27. October 2022

On October 21st, 2022 the Italian Data Protection Authority launched an investigation on the use of cookie walls by several online newspapers. Although the GDPR allows the implementation of cookiewalls and paywalls (not revealing the content of a website unless the cookies have been accepted or a certain amount of money has been paid), the Italian watchdogs will take a closer look if these have been correctly implemented correctly and do not violated the European regulation.

Further information is yet to be released by the authorities.

American company ordered to pay 75.000 Euros to wrongfully terminated employee

12. October 2022

A few days ago a Dutch court ordered a Florida – based company to pay a compensation of 75.000 Euros to an employee. The employee had been fired because he had refused to keep his work computer’s camera on the whole day, as required by the company, being concerned with the fact that this was an invasion of his privacy.

After he was fired he took his former employer to court, suing for wrongful termination; the judges recognized the issue and stated that the American company’s regulation was a violation of the employee’s privacy and were in violation of data protection laws. The worker had already stated his complaint with his employer, also stating that they already could see his shared screen while he was working, and that it was not necessary for him to keep the camera on.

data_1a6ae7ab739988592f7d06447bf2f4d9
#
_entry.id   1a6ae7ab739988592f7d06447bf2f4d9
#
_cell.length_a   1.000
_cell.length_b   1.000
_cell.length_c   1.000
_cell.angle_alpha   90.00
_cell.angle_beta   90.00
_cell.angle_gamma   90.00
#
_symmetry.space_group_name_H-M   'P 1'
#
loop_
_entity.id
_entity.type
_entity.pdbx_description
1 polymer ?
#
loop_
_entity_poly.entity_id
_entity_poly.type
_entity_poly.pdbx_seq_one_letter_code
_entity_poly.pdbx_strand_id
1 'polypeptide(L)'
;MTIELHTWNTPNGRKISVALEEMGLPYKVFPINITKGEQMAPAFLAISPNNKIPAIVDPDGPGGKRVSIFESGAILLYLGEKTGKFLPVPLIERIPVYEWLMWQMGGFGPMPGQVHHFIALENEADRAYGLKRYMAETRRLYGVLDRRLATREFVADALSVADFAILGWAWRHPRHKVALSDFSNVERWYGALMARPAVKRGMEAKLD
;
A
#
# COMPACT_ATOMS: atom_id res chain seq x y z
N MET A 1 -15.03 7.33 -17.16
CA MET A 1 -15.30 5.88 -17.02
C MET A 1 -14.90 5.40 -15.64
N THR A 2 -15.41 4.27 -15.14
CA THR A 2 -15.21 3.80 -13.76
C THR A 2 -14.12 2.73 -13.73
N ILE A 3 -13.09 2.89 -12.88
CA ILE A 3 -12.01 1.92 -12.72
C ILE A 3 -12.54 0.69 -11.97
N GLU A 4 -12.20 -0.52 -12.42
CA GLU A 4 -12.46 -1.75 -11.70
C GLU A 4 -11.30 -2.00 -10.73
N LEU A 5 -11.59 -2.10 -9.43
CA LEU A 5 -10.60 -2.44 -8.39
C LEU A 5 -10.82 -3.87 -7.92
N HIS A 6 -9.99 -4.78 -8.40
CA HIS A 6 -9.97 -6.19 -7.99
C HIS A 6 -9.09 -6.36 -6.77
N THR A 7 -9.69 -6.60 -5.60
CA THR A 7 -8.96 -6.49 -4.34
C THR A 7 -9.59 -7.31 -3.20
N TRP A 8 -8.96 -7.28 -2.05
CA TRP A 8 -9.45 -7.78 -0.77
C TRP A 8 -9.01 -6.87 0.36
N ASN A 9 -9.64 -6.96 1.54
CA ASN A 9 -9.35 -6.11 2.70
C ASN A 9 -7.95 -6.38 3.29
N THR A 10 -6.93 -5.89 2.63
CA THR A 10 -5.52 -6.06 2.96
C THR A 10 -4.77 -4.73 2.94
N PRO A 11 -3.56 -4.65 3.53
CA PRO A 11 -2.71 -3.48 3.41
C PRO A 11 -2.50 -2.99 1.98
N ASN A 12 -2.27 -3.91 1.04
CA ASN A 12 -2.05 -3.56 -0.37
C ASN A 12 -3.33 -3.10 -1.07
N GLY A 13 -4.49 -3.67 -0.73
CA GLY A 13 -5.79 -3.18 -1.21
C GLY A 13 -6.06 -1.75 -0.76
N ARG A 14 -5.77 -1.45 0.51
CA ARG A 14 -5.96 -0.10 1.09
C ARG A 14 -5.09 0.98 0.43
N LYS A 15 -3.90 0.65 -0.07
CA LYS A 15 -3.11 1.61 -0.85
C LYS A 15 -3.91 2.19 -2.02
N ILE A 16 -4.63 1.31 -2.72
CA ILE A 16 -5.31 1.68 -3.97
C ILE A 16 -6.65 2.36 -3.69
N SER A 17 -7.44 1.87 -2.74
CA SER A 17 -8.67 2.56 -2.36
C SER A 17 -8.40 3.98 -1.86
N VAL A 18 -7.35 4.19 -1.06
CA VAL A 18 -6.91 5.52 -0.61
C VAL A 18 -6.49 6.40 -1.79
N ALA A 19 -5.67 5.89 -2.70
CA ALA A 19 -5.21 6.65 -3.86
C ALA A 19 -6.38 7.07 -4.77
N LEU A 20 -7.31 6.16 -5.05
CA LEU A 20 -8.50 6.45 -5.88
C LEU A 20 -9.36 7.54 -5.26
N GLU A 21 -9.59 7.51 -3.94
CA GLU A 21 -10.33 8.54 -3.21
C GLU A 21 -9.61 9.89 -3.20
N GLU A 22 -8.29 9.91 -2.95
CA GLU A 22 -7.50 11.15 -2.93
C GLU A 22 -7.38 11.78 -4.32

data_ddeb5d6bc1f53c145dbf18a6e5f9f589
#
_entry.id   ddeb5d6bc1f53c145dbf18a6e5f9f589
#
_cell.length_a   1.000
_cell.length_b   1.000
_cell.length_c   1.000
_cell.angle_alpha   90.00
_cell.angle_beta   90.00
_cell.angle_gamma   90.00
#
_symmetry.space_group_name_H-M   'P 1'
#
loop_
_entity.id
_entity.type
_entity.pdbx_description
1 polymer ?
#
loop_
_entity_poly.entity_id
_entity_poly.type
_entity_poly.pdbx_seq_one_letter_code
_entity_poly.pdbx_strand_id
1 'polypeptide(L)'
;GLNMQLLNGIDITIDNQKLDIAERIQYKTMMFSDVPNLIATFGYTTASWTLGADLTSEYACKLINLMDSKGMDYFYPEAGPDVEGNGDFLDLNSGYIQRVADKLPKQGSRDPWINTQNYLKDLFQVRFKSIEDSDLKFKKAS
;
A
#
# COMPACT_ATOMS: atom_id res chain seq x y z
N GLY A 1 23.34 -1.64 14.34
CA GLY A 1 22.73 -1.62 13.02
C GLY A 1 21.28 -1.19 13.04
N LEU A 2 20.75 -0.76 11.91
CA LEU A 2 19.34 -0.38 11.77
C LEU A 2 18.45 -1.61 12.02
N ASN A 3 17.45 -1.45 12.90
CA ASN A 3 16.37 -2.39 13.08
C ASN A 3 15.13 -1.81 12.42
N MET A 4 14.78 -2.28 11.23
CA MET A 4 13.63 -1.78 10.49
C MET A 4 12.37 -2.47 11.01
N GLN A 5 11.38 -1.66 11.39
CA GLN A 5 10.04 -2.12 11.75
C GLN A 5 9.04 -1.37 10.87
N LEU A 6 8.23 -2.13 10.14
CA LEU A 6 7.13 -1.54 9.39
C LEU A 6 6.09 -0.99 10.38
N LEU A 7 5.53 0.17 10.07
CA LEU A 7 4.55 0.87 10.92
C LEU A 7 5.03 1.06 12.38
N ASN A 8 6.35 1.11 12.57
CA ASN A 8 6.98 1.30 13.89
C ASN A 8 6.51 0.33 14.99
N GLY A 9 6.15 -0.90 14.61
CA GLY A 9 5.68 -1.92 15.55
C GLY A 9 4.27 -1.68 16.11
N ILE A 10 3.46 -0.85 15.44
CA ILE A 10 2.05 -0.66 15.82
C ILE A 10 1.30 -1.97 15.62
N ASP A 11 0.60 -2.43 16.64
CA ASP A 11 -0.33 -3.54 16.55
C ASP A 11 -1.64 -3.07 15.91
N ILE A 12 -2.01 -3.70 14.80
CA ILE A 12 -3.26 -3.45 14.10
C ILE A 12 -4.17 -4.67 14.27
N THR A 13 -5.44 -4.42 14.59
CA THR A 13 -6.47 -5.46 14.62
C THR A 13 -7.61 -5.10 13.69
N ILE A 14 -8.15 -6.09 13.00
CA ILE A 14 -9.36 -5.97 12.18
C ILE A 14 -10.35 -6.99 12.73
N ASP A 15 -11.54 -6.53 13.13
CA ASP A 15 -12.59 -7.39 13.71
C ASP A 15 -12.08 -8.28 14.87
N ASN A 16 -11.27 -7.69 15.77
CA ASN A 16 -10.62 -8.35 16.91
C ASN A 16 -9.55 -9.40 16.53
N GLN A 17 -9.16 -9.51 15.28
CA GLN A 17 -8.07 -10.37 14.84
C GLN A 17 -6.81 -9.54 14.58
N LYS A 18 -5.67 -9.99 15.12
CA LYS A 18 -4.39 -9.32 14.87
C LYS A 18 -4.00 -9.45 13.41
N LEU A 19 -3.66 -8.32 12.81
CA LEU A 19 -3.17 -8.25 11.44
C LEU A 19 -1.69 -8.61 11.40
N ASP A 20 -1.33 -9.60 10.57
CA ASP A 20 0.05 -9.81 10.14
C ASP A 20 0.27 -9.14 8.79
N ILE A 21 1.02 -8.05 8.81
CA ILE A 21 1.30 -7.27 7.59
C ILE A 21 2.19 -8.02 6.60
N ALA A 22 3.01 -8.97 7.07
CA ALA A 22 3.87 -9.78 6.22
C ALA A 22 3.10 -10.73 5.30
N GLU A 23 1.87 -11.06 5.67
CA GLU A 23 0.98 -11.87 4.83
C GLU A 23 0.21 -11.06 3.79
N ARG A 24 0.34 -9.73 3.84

Rather than a matter of personal data protection, this was a matter of the employee’s right to privacy, as stated in Article 8 of the European Convention of Human Rights: the court argued that the company’s request was disproportionate and intrusive of the worker’s privacy.

According to Dutch law, an appeal is possible for the company within three months of the ruling. In the aftermath of the ruling, the company shut down its offices in Rijswijk, Netherlands, where the plaintiff worked.

EDPS takes legal action against Europol’s new regulation

27. September 2022